Ed#443 Leftovers & Ginger Tea

11 October 2013 Alan Attwood

Ed#443 Leftovers & Ginger Tea

In July last year a 24-year-old single mother in England named Jack Monroe tapped out a blog post on what it was like to live in poverty. She wrote about not having enough money to pay various bills, pawning household items to raise some cash, and turning everything off (including heating) to reduce power consumption. She also wrote about hunger; the pain of trying to feed her young child (first) and then herself (not always) with too little in her flat. She wrote: “Last night when I opened my fridge to find some leftover tomato pasta, an onion and a knob of stem ginger, I gave the pasta to my boy and went to bed hungry with a pot of homemade ginger tea to ease the stomach pains. This morning, small boy had one of the last Weetabix, mashed with water, with a glass of tap water to wash it down with. ‘Where’s Mummy’s breakfast?’ he asks, big blue eyes and two-year-old concern. I tell him I’m not hungry, but the rumblings of my stomach call me a liar. But these are the things that we do.”

She concluded the post, which she called ‘Hunger Hurts’, with this: “Poverty isn’t just having no heating, or not quite enough food, or unplugging your fridge and turning your hot water off. It’s not a tourism trade, it’s not cool, and it’s not something that MPs on a salary of £65k a year plus expenses can understand, let alone our PM, who states that we’re all in this together. Poverty is the sinking feeling when your small boy finishes his one Weetabix and says ‘More Mummy, bread and jam please, Mummy’ as you’re wondering whether to take the TV or the guitar to the pawn shop first, and how to tell him that there is no bread or jam.”

It got her noticed. More and more people started reading her blog (agirlcalledjack.com). It includes recipes aimed at people, just like her, trying to get by with very little. Can’t afford a tin of kidney beans? Try dried ones. No kitchen? No problem. An electric two-ring plug-in cooker is all that is required. Work opportunities came her way, as did – predictably – a backlash. Some claimed she was being sponsored by a supermarket chain, or selling her impecunious state. Just recently she had to defend herself, writing: “When I started writing this blog, I was an unemployed single mother living in a flat that I couldn’t afford, struggling to feed myself and my son. I had a nightmare with benefits, missed and delayed and suspended payments, which made a bad situation worse and worse.”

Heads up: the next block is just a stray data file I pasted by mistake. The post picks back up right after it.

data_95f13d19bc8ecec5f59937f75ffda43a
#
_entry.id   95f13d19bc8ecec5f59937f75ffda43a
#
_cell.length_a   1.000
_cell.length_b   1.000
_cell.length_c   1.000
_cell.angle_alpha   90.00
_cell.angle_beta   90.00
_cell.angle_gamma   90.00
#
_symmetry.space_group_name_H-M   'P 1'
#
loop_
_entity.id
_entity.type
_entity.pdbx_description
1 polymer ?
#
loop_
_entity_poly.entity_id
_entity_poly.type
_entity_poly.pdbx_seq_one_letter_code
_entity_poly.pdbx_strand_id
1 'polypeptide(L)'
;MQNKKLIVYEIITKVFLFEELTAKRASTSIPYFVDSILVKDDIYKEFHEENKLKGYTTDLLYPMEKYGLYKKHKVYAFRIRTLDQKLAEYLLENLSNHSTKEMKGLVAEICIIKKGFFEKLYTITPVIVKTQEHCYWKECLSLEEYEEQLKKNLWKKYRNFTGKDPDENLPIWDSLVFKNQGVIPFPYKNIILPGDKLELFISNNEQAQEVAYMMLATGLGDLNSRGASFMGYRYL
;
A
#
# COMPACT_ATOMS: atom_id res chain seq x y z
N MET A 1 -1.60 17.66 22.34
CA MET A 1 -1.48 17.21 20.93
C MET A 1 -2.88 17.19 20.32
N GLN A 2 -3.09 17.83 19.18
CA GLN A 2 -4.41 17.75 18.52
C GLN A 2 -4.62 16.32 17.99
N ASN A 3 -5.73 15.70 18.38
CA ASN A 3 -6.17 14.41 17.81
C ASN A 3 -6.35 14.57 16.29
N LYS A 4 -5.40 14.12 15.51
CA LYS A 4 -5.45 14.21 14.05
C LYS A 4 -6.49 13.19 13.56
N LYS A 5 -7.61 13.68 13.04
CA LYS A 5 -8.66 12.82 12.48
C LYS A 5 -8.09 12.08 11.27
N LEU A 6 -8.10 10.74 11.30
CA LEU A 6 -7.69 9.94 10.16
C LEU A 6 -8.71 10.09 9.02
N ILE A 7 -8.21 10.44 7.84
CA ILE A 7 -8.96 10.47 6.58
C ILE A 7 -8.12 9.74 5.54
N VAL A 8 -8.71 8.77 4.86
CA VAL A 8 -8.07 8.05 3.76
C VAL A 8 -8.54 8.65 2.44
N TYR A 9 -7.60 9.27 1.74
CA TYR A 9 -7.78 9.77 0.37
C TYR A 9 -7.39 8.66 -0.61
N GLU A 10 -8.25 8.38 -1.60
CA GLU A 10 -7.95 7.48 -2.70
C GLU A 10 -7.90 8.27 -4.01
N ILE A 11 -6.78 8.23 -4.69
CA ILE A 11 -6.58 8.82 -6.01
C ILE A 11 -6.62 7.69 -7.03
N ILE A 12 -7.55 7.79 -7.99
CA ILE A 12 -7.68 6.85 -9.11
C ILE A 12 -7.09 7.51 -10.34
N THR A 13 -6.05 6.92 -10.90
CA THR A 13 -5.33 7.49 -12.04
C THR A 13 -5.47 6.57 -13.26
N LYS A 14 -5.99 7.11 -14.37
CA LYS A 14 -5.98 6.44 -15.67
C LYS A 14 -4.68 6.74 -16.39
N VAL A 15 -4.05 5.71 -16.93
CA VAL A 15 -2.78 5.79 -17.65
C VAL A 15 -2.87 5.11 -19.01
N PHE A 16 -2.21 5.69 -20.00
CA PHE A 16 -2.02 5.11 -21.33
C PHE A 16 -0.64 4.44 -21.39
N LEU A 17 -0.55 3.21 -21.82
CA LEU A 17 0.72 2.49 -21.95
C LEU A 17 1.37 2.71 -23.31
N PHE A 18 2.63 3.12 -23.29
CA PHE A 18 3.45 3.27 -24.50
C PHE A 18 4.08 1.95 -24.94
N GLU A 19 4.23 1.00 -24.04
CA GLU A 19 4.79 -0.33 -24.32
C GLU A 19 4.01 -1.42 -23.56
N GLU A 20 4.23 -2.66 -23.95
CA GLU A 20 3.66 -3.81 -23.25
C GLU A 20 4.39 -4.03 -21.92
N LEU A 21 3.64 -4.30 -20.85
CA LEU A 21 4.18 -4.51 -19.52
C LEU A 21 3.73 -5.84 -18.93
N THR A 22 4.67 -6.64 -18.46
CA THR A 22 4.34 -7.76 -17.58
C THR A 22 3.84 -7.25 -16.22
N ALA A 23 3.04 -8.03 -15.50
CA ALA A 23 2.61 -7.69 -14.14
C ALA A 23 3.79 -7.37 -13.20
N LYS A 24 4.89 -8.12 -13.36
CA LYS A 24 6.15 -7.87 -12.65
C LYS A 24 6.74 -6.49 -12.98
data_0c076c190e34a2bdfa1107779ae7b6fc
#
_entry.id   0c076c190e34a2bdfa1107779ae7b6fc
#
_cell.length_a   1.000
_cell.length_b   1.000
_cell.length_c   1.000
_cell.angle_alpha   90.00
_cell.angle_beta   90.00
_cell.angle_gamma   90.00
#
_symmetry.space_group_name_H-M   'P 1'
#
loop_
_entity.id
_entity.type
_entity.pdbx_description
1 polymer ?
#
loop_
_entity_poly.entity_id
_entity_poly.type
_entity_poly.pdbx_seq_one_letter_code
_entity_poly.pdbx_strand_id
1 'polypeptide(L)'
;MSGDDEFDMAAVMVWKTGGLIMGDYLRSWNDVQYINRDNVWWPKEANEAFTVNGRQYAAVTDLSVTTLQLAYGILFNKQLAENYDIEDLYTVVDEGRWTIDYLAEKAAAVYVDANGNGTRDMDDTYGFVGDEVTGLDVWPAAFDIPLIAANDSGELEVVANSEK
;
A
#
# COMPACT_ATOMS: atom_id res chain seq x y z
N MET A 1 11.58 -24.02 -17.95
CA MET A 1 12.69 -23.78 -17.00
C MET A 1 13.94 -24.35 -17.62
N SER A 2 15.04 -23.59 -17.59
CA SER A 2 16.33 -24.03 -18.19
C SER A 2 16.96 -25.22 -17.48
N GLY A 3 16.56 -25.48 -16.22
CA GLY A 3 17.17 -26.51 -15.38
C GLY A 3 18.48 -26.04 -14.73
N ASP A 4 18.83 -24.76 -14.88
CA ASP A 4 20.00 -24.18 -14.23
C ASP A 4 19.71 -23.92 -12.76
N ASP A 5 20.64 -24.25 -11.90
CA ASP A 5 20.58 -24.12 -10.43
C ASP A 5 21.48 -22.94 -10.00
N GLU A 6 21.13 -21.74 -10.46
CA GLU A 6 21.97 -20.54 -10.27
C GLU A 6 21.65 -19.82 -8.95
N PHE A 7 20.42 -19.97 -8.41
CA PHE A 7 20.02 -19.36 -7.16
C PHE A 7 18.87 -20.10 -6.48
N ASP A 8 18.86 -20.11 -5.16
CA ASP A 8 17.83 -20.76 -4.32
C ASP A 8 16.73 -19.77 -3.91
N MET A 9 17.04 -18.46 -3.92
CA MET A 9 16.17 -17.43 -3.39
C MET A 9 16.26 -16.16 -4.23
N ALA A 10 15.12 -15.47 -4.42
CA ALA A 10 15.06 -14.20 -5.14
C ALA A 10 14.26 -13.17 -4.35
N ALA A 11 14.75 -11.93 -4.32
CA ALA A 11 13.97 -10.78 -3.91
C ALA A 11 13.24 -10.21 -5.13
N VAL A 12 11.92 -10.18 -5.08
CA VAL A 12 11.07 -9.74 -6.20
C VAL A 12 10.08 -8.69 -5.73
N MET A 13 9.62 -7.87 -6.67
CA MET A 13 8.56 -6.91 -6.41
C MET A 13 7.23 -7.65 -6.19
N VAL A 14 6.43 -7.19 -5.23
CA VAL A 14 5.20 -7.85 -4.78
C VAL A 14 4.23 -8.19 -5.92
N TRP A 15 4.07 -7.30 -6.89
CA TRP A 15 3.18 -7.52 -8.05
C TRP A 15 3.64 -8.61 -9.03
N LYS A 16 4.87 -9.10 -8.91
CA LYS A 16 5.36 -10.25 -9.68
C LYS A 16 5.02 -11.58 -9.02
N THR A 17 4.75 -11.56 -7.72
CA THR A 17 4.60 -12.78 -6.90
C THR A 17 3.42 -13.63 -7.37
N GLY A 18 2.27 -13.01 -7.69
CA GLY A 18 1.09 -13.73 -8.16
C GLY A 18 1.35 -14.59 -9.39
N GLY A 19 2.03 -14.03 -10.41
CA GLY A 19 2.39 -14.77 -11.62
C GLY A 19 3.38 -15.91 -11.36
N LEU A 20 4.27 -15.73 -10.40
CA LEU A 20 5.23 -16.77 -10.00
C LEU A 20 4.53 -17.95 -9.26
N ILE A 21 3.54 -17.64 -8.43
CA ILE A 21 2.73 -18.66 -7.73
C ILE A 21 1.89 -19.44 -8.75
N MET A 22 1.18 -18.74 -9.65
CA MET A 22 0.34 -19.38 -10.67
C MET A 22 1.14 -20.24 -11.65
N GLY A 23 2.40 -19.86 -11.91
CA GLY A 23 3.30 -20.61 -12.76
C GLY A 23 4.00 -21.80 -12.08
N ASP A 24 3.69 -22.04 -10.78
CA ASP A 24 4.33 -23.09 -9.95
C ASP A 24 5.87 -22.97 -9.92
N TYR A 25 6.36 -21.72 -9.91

Jack Monroe has started writing a regular recipe column in The Guardian newspaper in the UK, aimed at people on tight budgets using simple ingredients. Her story is a valuable counterbalance to the foodie culture in which we are all, more or less, immersed – all those high-priced, glossy recipe books; all those expensive restaurants and the small army of people rating or reviewing or photographing all that food; all those restaurant and cooking shows on TV, which have fostered the cult of the celebrity chef.

It’s not necessarily a bad thing, of course. Much has been done to broaden people’s diets, introduce them to different foods or different ways of preparing them, and encourage people to think of food as a shared thing – a way to bring friends or strangers together. But it’s an odd world we live in: a world of five-star restaurants and widespread hunger; of crises based on starvation there and obesity here. So this is our food edition. With (like a fine casserole) a range of ingredients: a handful of chefs, a spoonful of restaurant and cooking stories, even a pickle pot. Use-by date: before the next issue.

Alan Attwood is Editor of The Big Issue.

 

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